Sulaymaan is a rare representation of refugees in Chalkida, a town of 60,000 inhabitants that draws tourists to its waterside promenade.
“Its seems like the Greek government wanted to situate the problem outside,” Sulaymaan says, “people just pass Greece, but the locals fear that we are harming the economy”.
Present Yet Invisible to the Chalkida Community
Local taxi driver Sakis Stamelos says the locals in Chalkida are somewhat skeptical about the refugees.
“People would associate the refugees with illnesses and criminality, just because they they are invisible for most of Chalkida’s locals and they can’t get to know them better.”
“What matters is not the distance but the conditions,” Sakis points out. Because he has driven residents back and forth, he has visited the camp three times.
“Only dust and tents” he reported to his friends and colleagues, “not what one expects.”
“You really have to go there to understand it,” he says, referencing a segregation that goes beyond the physical distance.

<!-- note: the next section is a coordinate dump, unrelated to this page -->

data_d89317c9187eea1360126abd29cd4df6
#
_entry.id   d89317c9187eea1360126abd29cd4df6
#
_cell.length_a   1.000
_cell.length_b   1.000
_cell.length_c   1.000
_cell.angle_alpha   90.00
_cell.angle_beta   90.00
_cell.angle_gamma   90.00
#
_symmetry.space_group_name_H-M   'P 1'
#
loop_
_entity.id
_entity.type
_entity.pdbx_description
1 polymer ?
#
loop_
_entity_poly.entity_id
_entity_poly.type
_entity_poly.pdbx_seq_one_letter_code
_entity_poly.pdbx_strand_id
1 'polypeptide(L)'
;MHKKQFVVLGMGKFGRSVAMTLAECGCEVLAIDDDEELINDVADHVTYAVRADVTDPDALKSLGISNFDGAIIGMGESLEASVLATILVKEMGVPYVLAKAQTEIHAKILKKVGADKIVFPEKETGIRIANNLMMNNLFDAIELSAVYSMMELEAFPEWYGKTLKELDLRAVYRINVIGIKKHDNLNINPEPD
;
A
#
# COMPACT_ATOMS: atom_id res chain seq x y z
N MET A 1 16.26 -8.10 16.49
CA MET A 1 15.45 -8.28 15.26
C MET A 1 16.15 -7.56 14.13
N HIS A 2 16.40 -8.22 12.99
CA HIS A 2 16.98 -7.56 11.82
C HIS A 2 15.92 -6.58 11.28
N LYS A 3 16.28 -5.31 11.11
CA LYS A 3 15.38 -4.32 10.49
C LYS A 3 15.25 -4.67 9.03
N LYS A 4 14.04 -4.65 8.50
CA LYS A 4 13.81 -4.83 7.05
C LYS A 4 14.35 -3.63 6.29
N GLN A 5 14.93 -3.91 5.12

At Gold Bar in Central Chalkida, a lively crowd of all ages relaxes and sips cappuccinos and espressos. At this social hotspot, the patrons all know each other. When he’s not greeting people and shaking hands, owner Akis Koutsevlis watches over the activity from behind the bar. So far, Koutsevlis has seen volunteers resting in his cafe, but no refugees.
“I don’t understand why the camp is so far away” Koutsevlis stresses.
“The camp should be close to the city”, Koutsevlis says, adding that he would love to have more contact with refugees.
In Chalkida, as passers-by stroll on the waterfront promenade, milling in and out of coffee shops and restaurants, Supermarket Abuhamse and the refugee issues feel so present yet still so distant.